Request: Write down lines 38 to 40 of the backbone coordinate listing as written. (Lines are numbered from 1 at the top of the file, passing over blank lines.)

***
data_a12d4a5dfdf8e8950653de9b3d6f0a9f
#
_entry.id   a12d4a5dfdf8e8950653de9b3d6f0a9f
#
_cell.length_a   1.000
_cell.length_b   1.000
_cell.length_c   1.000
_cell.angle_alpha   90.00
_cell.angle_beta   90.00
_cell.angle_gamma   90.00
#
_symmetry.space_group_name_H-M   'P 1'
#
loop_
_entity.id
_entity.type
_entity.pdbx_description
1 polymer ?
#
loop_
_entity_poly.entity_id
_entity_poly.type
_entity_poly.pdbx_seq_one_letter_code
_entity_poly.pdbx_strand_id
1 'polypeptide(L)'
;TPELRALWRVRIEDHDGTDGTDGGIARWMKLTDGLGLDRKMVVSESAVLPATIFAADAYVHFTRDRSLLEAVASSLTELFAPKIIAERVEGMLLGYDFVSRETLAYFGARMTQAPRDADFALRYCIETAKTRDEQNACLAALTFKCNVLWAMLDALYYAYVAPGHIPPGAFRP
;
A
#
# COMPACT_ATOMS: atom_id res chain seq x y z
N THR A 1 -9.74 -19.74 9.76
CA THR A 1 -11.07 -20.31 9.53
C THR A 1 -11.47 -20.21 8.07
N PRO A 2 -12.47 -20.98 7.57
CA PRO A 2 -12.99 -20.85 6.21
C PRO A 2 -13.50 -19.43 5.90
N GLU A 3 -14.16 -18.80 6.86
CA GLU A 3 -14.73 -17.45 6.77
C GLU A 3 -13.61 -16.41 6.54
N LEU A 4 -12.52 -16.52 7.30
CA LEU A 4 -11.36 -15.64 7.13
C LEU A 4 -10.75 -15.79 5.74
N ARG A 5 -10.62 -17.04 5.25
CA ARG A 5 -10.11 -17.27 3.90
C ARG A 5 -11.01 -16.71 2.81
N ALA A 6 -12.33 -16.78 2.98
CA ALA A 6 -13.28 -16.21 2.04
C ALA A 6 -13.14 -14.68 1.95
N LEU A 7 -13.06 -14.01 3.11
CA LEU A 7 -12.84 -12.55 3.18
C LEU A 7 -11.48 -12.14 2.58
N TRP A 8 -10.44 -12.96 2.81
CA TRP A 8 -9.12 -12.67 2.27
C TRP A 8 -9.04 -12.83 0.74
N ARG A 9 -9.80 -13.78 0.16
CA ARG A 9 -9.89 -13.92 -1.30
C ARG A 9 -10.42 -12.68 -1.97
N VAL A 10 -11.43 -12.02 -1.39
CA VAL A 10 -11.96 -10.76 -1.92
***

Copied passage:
CA GLU A 3 -14.73 -17.45 6.77
C GLU A 3 -13.61 -16.41 6.54
N LEU A 4 -12.52 -16.52 7.30